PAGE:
As Philadelphia looks to elect its next mayor, this week’s tragic Amtrak derailment was a reminder of the challenges big city leaders can face.
Mayor Michael Nutter (who is term-limited) has made a point this spring of urging voters to consider which of the candidates to replace him seems most ready to handle moments of crisis like he faced this week.
So, turning the tables, let’s ask: How did Nutter do?
Observers are mostly commending him for his response, despite one misstep during a TV appearance Wednesday evening.
But first, let’s look back at what Nutter had to say in an interview about leadership with NinetyNine, NewsWorks’ city elections blog back in February:
So, one of the things I say to folks is think about many of the things that have happened in our city. Good and unfortunately bad. Positive or not so positive. You have to think about, as you think about the next mayor, if you have someone that you are favoring at this time, you have to think about them in the context of doing this job…
Car wrecks. Trucks overturned. Water mains break. All sorts of things happen. Buildings fall down. Fires. And so, the mayor directly and indirectly sometimes is involved and very much aware of all those issues.
Henry Hughes is a retired investigator with the National Transportation Safety Board investigator and claims he has seen hundreds of incidents.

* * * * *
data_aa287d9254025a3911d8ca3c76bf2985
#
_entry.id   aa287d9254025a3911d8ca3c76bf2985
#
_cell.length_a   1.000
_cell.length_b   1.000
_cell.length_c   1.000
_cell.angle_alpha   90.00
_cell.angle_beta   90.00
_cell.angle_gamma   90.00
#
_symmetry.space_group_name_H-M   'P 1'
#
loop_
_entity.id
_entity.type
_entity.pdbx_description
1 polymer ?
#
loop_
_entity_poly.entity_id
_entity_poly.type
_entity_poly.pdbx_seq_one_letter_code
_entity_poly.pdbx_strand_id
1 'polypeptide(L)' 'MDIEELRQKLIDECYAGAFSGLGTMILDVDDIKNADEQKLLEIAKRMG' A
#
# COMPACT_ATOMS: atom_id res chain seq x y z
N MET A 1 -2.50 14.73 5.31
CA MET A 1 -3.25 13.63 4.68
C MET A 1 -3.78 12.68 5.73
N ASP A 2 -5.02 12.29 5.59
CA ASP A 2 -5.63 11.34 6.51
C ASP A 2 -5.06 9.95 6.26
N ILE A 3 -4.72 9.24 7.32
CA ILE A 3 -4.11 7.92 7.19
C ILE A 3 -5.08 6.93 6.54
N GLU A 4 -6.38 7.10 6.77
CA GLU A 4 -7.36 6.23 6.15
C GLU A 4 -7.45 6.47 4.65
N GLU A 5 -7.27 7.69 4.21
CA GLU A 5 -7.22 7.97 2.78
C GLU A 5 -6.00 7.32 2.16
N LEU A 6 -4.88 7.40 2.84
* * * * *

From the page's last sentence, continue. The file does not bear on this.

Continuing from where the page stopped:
On Wednesday, the day after the Amtrak 188 accident, Hughes commended Philadelphia’s first responders and Nutter for how they, and he, handled the crisis.
“The guy had his act together,” he said. “He didn’t speculate, there wasn’t a lot of bull.”
But later that day, Nutter did speculate during an interview with CNN’s Wolf Blitzer about how bad driving by the train’s engineer might be at fault. This came after reports emerged that the train had been going 106 miles per hour at the time of the crash that killed eight people and hospitalized dozens.
“Clearly he was reckless and irresponsible in his actions,” Nutter said. “I don’t know what was going on with him, I don’t know what was going on in the cab, but there’s really no excuse that could be offered literally unless he had a heart attack.”
Steven Fink saw that, and he didn’t approve.
“The only thing reckless was Mayor Nutter’s mouth,” said Fink, who was born and raised in Philadelphia and is now CEO of Los Angeles-based Lexicon Communications Corp.
Fink has literally written the book on crisis communications and says the role of a mayor in these situations is to comfort people, devote resources to the recovery, and not to prematurely assign blame. He says, however, one bad moment does not take away from the rest of Nutter’s performance, which he said was much more measured.
“I think that the people of Philadelphia are smart enough to realize that he obviously was very emotional,” Fink said.
As for Mayor Nutter, he says he was “just being myself.”
“We’ll see what the full investigation lays out, but I think I articulated what a lot of people were already thinking and wondering,” he said. “But it was in the moment.”